In my paper I use my own children as examples of how this way of learning might look like. They are people learning from out of their own curiosity- evolving new interests and ideas as they go along, rather then having learning imposed on them. The paper also features Radio Free School, a weekly radio program produced by my family which is reflective of what I like to call authentic learning .
Beatrice Ekoko



Year 2007 — Volume 1 — Issue 1

Unschooling Passions
Pages: 1-30

Unschooling is about learning through living. As unschooling parents we want to open up the world for our children to explore. But what if your child is passionately interested in just one thing? Doesn’t that close off his access to the world and limit his learning? I have two children who have discovered passionate interests. Instead of spending my time trying to convince them to try new things, I decided to explore their interests with them. I was amazed at how much of the world came to life when they were free, and encouraged, to immerse themselves in their deep, passionate interests.
Pam Laricchia


The Mystery of Pleasure: Thoughts on Teaching and learning Sex and Gender Relations in a Democratic Montessori Elementary Environment
Pages: 31-55

Dr Maria Montessori (1870-1952), saw the child as a ‘spiritual embryo’ naturally gravitating towards a state of ‘normalization’ through the evolving discovery of a ‘cosmic task’ that emerged from inquiring into one’s identity and role in the universe. Although she laid a philosophical framework for this ‘educating of the human potential’; she never openly discussed sexuality and sexual knowledge as a necessary part of this development. Dr Riane Eisler is a contemporary feminist systems theorist whose ‘partnership model’ of sexual politics embraces (and, in fact, openly endorses) the tenets of the Montessori approach.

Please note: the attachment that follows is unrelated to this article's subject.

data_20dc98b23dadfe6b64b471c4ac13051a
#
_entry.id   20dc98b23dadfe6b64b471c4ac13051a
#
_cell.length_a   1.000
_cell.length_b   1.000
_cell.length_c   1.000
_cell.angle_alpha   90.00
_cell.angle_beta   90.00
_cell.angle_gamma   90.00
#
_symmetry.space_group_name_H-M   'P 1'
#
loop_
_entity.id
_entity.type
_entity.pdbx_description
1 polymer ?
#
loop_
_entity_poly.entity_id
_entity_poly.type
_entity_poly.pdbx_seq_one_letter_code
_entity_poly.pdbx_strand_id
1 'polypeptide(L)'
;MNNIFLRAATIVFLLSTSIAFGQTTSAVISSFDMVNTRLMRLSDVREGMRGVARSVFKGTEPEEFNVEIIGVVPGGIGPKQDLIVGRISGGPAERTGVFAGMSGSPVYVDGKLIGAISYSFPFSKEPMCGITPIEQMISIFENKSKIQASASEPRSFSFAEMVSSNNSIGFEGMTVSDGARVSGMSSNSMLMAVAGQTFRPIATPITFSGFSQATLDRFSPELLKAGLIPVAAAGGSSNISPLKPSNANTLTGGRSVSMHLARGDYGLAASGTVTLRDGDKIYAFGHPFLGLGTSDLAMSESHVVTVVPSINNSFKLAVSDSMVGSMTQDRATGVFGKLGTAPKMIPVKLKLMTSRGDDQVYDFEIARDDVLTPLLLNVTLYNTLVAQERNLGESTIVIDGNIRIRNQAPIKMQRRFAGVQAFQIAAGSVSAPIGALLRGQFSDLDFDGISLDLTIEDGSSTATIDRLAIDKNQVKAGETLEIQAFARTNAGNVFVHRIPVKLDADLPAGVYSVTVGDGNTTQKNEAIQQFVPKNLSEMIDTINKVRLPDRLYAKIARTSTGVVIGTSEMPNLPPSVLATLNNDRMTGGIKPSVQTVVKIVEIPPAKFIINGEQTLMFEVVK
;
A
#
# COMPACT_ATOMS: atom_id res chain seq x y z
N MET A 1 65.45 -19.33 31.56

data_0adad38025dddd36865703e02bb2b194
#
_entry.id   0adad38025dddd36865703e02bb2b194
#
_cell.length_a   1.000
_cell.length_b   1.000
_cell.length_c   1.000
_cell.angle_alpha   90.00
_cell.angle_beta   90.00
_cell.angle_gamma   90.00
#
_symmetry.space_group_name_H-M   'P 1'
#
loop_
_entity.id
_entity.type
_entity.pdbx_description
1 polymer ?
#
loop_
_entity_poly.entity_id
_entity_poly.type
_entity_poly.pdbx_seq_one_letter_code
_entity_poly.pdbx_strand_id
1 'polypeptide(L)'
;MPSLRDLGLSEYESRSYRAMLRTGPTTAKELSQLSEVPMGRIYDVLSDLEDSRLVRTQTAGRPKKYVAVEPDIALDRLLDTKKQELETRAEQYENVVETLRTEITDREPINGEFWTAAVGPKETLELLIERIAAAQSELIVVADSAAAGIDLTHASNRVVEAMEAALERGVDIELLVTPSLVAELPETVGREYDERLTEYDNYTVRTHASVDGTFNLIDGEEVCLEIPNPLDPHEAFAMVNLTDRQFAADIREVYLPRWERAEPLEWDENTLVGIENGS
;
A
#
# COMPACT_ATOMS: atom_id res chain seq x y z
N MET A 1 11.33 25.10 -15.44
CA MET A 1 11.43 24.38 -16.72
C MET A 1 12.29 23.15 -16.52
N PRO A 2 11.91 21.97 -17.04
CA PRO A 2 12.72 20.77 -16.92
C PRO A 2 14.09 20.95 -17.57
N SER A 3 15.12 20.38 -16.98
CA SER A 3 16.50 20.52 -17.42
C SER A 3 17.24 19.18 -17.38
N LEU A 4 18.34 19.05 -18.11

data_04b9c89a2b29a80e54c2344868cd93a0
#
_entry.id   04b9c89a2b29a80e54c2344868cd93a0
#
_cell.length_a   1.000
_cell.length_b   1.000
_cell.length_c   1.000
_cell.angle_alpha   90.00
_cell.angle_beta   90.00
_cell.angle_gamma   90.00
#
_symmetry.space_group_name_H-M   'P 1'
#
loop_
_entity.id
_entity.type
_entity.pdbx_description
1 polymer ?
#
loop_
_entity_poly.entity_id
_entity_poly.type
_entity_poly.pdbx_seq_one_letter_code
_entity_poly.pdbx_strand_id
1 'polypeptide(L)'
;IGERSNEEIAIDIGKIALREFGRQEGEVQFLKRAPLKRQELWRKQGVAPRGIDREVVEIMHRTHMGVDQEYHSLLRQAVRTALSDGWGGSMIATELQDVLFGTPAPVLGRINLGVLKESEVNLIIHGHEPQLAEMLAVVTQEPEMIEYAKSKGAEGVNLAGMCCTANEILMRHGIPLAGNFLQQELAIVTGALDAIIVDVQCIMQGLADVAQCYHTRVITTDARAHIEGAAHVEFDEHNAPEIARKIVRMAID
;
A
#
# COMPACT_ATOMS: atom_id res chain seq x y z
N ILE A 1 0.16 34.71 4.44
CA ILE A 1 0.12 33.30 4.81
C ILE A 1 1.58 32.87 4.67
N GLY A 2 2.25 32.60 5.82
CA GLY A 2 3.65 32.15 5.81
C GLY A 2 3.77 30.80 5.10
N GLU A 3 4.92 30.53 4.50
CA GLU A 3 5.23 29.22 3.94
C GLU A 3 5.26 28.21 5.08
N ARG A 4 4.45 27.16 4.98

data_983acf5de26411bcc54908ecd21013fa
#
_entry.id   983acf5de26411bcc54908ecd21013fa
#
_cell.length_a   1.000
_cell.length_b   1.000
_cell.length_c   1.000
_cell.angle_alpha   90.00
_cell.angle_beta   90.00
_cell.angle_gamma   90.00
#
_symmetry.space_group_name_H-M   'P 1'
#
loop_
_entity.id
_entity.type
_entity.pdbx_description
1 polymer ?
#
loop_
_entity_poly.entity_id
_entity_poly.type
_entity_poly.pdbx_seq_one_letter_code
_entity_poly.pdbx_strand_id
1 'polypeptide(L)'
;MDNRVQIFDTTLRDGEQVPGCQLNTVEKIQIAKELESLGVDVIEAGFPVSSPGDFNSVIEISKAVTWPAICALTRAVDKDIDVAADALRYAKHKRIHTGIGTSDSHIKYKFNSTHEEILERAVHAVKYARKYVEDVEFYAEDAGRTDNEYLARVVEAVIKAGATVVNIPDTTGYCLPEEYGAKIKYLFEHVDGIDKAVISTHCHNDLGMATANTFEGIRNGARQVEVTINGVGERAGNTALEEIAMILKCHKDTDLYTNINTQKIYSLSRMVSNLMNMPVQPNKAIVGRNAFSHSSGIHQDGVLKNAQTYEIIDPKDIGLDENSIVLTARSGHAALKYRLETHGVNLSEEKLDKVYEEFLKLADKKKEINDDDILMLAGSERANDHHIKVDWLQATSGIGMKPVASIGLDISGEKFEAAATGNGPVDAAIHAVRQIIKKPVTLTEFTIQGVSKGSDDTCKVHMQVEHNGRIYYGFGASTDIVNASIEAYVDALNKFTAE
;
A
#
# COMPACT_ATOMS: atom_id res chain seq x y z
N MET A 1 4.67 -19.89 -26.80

Matthew Henry R. Rich


War Against the Imagination: Technology, Kids, and Autonomy
Pages: 56-62

All children’s movies produced, marketed and distributed by corporations are carefully designed sales delivery systems. They exist to sell. Secondarily, but of no less importance, they transmit ideology: even the most banal animated features transmit the social values and expectations of dominant culture. War Against the Imagination begins to develop a critical understanding of how the growing technological sophistication of story-telling media is changing both what and how stories teach young children. How are the boundaries between fantasy and reality disintegrating in the digital age, and of what impact on the lives of kids growing in our communities?


Apprenticeships: When schooling means more than doing
Pages: 63-74

This paper is theoretically grounded in an educational movement known as unschooling. Unschooling is a learner centered democratic approach to education. Jerry Mintz (2004) defines learner-centered education as “an approach that is based on the interest of the student rather than curriculum driven, where someone else has the idea of what you ought to be learning,” and he defines democratic education as “education where students are actually empowered to make decisions about their own education and if they are in a school their own school.” This paper is about apprenticeship programs and how schooling and paper certificates have become more important in determining if someone can do a particular job than them actually doing it.
Carlo Ricci and Lisa Hill